Tuesday, March 5, 2013

A third way: democracy reloaded

From the very beginning of its history, the debate about democracy focused on two different models of democracy: direct democracy, where people vote on policy initiatives directly, and representative democracy, where people elect their representatives who will in their turn write and adopt laws.
The latter model is the most common, for understandable reasons: the scale of states, in terms of territory and demography, the complexity of governance, rationalization of tasks, division of labour and so forth.

To be legitimate, representative democracy needs some requisites to be met: citizens should indeed vote, and representatives should be perceived as such, that is to say someone who stands for the voters.
The post-electoral crisis in Armenia looks like a crisis of representative democracy. The ongoing mobilization seems something more than a low peak of consensus against a single political leader, the incumbent and confirmed President Serzh Sargsyan: it is a rejection of a system which is lived with a peaceful but stubborn hostility.

First of all, the issue of electoral results: the opposition claims that the electoral fraud machine has completely falsified the results. Some forms of electoral fraud are not that immediate to be tracked, like vote buying, so further investigations should be carried on. But even if the claims are baseless, maths speaks: allegedly 58%, turnout 60%. Sargsyan has been voted – in the best scenario – by less than 35% of voters. A weak legitimacy, indeed.

On the other hand opposition. Oppositions. Republic Squares in Yerevan. Squares in Armenia.
Observers are puzzled, some forces of the Armenian opposition are cautious. The point is that Raffi Hovanissian is playing a crucial role in fostering a civil awakening, but he is not promoting a color revolution.
He is not just proposing to be the replacement of the current president, a well known pattern, but he is asking. He is asking the President he does not recognize as legitimate to give back power to people, he is asking people what they want.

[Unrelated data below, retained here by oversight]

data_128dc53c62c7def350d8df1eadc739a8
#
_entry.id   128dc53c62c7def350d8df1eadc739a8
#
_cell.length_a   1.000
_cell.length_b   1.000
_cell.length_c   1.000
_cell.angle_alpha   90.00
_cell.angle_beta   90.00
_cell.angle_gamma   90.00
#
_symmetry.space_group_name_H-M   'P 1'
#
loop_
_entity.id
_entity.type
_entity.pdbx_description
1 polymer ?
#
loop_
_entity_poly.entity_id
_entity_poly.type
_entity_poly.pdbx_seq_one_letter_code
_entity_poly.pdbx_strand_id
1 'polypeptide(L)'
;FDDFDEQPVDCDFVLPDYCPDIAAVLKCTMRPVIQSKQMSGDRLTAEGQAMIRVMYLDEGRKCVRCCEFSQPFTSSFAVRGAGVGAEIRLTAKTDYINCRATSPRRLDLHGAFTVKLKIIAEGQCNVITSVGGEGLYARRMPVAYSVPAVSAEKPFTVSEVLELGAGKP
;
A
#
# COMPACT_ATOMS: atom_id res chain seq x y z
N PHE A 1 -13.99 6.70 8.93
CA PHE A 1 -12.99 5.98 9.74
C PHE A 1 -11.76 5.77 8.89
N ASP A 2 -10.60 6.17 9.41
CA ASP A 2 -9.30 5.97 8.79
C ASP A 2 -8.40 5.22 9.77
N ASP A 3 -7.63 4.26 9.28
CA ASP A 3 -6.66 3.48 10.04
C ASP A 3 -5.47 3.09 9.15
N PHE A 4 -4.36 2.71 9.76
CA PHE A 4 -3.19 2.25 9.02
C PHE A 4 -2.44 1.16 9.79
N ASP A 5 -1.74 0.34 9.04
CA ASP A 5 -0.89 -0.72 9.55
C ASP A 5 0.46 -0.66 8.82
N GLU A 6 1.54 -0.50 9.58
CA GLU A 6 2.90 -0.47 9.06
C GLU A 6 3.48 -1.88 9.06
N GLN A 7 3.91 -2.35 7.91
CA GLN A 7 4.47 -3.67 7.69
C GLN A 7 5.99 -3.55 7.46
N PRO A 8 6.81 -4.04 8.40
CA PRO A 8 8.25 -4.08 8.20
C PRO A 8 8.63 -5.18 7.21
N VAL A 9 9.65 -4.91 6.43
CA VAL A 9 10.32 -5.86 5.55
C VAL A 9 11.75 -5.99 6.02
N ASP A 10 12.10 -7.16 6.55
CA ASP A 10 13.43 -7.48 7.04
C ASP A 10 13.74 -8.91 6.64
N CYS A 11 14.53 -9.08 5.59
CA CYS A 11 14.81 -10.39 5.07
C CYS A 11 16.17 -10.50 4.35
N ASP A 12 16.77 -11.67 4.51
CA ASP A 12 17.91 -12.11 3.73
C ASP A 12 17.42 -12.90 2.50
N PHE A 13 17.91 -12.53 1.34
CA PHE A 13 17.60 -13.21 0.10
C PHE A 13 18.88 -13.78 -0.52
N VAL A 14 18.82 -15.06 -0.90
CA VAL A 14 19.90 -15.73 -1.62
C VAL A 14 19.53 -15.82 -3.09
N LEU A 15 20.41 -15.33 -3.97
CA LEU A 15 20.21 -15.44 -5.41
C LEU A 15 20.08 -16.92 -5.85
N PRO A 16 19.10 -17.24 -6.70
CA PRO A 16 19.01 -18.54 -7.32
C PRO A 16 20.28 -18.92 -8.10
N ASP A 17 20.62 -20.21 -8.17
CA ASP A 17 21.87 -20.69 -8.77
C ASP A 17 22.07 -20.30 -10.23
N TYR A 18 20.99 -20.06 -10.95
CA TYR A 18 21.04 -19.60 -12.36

In line with the approach he has been cultivating for ages with his sympathizers, he is collecting opinions and suggestions; he is proposing his line and submitting it to those who believe he is worthy to be listened.

In a way, he is proposing himself as a coordinator of a direct democracy.
It is an interesting, albeit it is still not clear how hopeful, variant: a third way. And wherever it is leading to, this chance to shake a system - which has clearly a thorny issue of legitimacy to handle - should not be missed.

Some progressive countries have opened the floor to people empowerment and shared responsibilities in the decision making process. Armenia is not among them. This episode, this post-election crisis, is food for thought: apathy is not paying back, Armenian crisis is worsening, demographic hemorrhage tells it all. Representative democracies came to life in the pre- compulsory schooling and pre-IT era. They can be accommodated in order to be more inclusive and more open, in view of reduction of public frustration and tensions.

Let’s keep eyes and minds wide open on the “third way”. Raffi Hovanissian is not the kind of person to give up or to be easily co-opted. And a repression tout court now would be awful costs in terms of international and domestic legitimacy. So let’ see if and how there is a path to progress, if Armenia is receptive to a peaceful people empowerment and ready to implement new processes to make it possible. 

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